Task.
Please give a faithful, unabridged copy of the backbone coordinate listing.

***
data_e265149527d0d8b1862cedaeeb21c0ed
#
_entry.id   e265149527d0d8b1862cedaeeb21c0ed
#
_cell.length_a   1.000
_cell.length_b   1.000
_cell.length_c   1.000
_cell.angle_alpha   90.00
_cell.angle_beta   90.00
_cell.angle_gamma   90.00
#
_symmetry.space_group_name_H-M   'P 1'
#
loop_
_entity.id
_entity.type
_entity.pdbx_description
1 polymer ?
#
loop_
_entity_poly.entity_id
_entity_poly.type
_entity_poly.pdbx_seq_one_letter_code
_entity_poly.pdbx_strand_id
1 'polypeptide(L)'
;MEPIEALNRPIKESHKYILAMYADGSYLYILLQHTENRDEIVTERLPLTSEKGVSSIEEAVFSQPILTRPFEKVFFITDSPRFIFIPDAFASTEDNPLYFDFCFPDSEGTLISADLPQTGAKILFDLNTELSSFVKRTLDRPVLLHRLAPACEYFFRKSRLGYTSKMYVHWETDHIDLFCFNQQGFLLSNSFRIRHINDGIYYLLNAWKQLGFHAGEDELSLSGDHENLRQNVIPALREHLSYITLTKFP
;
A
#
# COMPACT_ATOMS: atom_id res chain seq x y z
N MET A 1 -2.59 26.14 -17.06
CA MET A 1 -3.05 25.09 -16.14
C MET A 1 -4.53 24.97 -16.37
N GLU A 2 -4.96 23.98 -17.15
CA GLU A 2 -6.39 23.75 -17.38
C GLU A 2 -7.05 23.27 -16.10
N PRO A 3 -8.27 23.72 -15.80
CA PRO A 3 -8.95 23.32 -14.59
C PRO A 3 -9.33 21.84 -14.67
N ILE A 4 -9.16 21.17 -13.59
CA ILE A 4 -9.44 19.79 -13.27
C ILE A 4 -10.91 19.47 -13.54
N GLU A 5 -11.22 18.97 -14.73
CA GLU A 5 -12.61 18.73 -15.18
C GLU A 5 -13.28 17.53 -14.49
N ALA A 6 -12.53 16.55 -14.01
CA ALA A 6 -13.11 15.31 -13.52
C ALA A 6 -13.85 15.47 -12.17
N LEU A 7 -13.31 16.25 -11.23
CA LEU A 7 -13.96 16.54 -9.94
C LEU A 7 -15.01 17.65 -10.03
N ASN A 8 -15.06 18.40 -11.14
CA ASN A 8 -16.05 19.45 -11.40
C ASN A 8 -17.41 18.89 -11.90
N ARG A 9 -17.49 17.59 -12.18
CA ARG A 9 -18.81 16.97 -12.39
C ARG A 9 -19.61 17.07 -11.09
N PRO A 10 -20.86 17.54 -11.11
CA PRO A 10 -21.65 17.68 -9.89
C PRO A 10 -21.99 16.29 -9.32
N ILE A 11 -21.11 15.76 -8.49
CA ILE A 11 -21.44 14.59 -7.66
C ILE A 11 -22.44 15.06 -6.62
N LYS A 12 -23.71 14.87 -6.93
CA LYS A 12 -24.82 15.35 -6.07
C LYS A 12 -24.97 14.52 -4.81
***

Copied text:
data_e265149527d0d8b1862cedaeeb21c0ed
#
_entry.id   e265149527d0d8b1862cedaeeb21c0ed
#
_cell.length_a   1.000
_cell.length_b   1.000
_cell.length_c   1.000
_cell.angle_alpha   90.00
_cell.angle_beta   90.00
_cell.angle_gamma   90.00
#
_symmetry.space_group_name_H-M   'P 1'
#
loop_
_entity.id
_entity.type
_entity.pdbx_description
1 polymer ?
#
loop_
_entity_poly.entity_id
_entity_poly.type
_entity_poly.pdbx_seq_one_letter_code
_entity_poly.pdbx_strand_id
1 'polypeptide(L)'
;MEPIEALNRPIKESHKYILAMYADGSYLYILLQHTENRDEIVTERLPLTSEKGVSSIEEAVFSQPILTRPFEKVFFITDSPRFIFIPDAFASTEDNPLYFDFCFPDSEGTLISADLPQTGAKILFDLNTELSSFVKRTLDRPVLLHRLAPACEYFFRKSRLGYTSKMYVHWETDHIDLFCFNQQGFLLSNSFRIRHINDGIYYLLNAWKQLGFHAGEDELSLSGDHENLRQNVIPALREHLSYITLTKFP
;
A
#
# COMPACT_ATOMS: atom_id res chain seq x y z
N MET A 1 -2.59 26.14 -17.06
CA MET A 1 -3.05 25.09 -16.14
C MET A 1 -4.53 24.97 -16.37
N GLU A 2 -4.96 23.98 -17.15
CA GLU A 2 -6.39 23.75 -17.38
C GLU A 2 -7.05 23.27 -16.10
N PRO A 3 -8.27 23.72 -15.80
CA PRO A 3 -8.95 23.32 -14.59
C PRO A 3 -9.33 21.84 -14.67
N ILE A 4 -9.16 21.17 -13.59
CA ILE A 4 -9.44 19.79 -13.27
C ILE A 4 -10.91 19.47 -13.54
N GLU A 5 -11.22 18.97 -14.73
CA GLU A 5 -12.61 18.73 -15.18
C GLU A 5 -13.28 17.53 -14.49
N ALA A 6 -12.53 16.55 -14.01
CA ALA A 6 -13.11 15.31 -13.52
C ALA A 6 -13.85 15.47 -12.17
N LEU A 7 -13.31 16.25 -11.23
CA LEU A 7 -13.96 16.54 -9.94
C LEU A 7 -15.01 17.65 -10.03
N ASN A 8 -15.06 18.40 -11.14
CA ASN A 8 -16.05 19.45 -11.40
C ASN A 8 -17.41 18.89 -11.90
N ARG A 9 -17.49 17.59 -12.18
CA ARG A 9 -18.81 16.97 -12.39
C ARG A 9 -19.61 17.07 -11.09
N PRO A 10 -20.86 17.54 -11.11
CA PRO A 10 -21.65 17.68 -9.89
C PRO A 10 -21.99 16.29 -9.32
N ILE A 11 -21.11 15.76 -8.49
CA ILE A 11 -21.44 14.59 -7.66
C ILE A 11 -22.44 15.06 -6.62
N LYS A 12 -23.71 14.87 -6.93
CA LYS A 12 -24.82 15.35 -6.07
C LYS A 12 -24.97 14.52 -4.81